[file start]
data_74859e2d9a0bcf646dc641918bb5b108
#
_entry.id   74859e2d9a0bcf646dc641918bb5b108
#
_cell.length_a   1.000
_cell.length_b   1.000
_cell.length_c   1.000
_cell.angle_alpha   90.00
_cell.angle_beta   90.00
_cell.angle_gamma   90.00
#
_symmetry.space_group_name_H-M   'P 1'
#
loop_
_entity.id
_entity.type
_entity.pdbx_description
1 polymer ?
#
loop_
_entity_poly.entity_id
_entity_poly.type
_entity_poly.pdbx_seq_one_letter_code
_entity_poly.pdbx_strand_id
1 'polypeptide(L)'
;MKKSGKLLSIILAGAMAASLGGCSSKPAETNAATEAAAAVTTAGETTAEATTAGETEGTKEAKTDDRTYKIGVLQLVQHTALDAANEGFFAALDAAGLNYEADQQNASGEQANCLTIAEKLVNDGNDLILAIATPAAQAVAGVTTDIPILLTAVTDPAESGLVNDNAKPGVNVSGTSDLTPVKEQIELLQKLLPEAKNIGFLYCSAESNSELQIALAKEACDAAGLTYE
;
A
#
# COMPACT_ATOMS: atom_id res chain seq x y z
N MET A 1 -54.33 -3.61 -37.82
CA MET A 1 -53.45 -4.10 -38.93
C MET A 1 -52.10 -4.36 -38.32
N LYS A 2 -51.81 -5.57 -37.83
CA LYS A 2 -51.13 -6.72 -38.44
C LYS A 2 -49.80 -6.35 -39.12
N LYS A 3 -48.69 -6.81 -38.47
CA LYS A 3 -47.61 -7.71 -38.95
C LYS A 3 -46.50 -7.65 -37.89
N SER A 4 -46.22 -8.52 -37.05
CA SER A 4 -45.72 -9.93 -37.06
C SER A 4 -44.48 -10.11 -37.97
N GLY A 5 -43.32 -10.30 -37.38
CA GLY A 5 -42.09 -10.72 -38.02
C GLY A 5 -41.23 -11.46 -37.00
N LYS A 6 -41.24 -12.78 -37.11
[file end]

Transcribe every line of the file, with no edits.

data_74859e2d9a0bcf646dc641918bb5b108
#
_entry.id   74859e2d9a0bcf646dc641918bb5b108
#
_cell.length_a   1.000
_cell.length_b   1.000
_cell.length_c   1.000
_cell.angle_alpha   90.00
_cell.angle_beta   90.00
_cell.angle_gamma   90.00
#
_symmetry.space_group_name_H-M   'P 1'
#
loop_
_entity.id
_entity.type
_entity.pdbx_description
1 polymer ?
#
loop_
_entity_poly.entity_id
_entity_poly.type
_entity_poly.pdbx_seq_one_letter_code
_entity_poly.pdbx_strand_id
1 'polypeptide(L)'
;MKKSGKLLSIILAGAMAASLGGCSSKPAETNAATEAAAAVTTAGETTAEATTAGETEGTKEAKTDDRTYKIGVLQLVQHTALDAANEGFFAALDAAGLNYEADQQNASGEQANCLTIAEKLVNDGNDLILAIATPAAQAVAGVTTDIPILLTAVTDPAESGLVNDNAKPGVNVSGTSDLTPVKEQIELLQKLLPEAKNIGFLYCSAESNSELQIALAKEACDAAGLTYE
;
A
#
# COMPACT_ATOMS: atom_id res chain seq x y z
N MET A 1 -54.33 -3.61 -37.82
CA MET A 1 -53.45 -4.10 -38.93
C MET A 1 -52.10 -4.36 -38.32
N LYS A 2 -51.81 -5.57 -37.83
CA LYS A 2 -51.13 -6.72 -38.44
C LYS A 2 -49.80 -6.35 -39.12
N LYS A 3 -48.69 -6.81 -38.47
CA LYS A 3 -47.61 -7.71 -38.95
C LYS A 3 -46.50 -7.65 -37.89
N SER A 4 -46.22 -8.52 -37.05
CA SER A 4 -45.72 -9.93 -37.06
C SER A 4 -44.48 -10.11 -37.97
N GLY A 5 -43.32 -10.30 -37.38
CA GLY A 5 -42.09 -10.72 -38.02
C GLY A 5 -41.23 -11.46 -37.00
N LYS A 6 -41.24 -12.78 -37.11